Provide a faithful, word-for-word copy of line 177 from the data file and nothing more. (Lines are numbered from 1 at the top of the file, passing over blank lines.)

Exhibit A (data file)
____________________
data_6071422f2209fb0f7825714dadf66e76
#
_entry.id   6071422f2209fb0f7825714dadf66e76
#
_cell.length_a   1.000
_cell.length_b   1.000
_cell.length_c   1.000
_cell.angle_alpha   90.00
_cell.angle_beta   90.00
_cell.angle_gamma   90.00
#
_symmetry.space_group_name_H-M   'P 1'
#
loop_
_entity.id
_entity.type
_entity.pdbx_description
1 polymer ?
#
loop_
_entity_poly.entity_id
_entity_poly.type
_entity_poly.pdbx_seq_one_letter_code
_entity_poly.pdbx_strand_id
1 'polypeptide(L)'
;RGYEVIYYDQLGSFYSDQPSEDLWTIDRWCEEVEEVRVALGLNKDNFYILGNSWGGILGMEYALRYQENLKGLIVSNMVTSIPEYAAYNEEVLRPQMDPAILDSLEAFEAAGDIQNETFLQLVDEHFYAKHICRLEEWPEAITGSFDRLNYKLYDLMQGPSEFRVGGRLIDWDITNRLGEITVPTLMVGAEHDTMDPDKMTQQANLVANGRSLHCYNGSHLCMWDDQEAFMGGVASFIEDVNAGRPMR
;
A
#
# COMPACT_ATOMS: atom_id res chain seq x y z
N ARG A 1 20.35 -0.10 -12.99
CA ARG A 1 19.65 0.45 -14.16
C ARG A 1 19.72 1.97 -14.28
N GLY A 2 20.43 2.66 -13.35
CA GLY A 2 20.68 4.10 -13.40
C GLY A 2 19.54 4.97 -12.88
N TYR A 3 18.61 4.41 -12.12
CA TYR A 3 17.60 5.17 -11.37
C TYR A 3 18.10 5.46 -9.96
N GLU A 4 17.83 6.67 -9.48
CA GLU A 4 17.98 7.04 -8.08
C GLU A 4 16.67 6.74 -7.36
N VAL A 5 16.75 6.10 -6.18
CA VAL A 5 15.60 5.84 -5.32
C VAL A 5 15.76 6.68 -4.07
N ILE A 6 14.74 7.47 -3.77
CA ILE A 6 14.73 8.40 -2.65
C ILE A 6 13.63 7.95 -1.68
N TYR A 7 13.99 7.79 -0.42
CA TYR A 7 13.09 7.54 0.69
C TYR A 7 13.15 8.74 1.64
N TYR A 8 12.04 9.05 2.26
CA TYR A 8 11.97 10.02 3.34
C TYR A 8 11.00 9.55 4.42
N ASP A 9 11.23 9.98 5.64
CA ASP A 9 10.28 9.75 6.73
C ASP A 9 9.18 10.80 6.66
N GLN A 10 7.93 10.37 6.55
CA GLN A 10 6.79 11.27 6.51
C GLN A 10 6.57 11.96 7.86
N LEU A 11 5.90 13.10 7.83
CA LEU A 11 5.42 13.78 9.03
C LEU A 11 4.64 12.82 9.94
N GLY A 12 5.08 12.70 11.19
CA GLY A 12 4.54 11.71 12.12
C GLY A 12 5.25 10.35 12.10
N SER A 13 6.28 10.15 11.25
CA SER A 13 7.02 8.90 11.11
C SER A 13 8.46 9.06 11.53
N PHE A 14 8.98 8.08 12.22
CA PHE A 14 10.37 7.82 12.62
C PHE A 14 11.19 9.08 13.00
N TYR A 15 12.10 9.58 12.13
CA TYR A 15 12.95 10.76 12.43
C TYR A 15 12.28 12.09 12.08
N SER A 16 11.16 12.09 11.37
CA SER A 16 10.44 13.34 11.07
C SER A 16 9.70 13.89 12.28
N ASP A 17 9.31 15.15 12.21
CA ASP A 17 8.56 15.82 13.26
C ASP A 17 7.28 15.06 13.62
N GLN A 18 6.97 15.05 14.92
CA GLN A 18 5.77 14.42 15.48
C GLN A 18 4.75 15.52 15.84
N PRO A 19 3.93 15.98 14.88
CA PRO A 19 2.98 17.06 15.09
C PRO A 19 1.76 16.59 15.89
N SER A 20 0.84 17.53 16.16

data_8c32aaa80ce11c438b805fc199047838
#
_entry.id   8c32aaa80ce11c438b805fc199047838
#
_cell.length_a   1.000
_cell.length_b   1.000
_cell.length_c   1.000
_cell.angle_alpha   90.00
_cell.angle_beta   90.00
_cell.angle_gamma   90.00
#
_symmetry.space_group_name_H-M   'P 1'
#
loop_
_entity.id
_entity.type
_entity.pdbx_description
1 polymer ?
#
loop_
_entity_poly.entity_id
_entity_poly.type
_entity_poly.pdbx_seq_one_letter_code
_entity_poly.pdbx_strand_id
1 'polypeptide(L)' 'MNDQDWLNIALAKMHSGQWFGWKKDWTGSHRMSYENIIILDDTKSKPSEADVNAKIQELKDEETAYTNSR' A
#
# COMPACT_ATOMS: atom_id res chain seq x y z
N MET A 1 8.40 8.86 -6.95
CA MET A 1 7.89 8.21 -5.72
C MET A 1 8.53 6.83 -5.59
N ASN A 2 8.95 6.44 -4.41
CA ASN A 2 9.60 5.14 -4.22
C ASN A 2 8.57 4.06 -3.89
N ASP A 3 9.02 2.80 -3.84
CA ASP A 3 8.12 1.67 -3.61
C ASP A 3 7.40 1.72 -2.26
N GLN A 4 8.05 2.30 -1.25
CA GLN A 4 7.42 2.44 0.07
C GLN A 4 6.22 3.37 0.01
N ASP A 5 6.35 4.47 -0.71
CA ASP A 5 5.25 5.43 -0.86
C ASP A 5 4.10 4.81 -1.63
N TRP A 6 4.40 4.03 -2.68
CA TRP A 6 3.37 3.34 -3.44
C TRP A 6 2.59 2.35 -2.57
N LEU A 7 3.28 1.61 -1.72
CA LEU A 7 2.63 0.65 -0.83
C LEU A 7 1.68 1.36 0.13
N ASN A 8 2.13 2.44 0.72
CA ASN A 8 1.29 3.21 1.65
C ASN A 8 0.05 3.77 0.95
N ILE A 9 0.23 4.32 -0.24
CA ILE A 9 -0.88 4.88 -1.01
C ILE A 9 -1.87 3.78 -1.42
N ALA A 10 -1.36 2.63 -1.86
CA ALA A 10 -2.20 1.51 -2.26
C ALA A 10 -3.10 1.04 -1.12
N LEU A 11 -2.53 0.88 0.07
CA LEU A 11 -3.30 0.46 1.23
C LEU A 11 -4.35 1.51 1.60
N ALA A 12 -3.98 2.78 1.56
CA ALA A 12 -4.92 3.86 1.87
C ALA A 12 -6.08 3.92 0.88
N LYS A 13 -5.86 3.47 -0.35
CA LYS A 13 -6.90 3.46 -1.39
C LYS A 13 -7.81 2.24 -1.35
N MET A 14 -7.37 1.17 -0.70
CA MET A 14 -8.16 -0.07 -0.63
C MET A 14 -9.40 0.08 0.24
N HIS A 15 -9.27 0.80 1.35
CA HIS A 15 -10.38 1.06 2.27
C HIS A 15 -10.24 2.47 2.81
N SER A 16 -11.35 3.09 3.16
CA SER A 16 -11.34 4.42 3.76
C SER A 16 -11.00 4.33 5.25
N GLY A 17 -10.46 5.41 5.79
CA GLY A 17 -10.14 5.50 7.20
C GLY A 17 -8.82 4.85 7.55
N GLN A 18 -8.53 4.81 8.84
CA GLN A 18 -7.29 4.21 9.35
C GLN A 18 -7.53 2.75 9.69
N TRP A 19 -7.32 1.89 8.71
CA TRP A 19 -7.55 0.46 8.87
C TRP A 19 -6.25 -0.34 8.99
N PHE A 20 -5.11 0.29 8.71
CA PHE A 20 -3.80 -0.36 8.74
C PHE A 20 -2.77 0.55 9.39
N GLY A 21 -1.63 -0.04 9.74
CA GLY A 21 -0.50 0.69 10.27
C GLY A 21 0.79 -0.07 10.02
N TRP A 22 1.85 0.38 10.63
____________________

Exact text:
CA GLY A 21 -0.50 0.69 10.27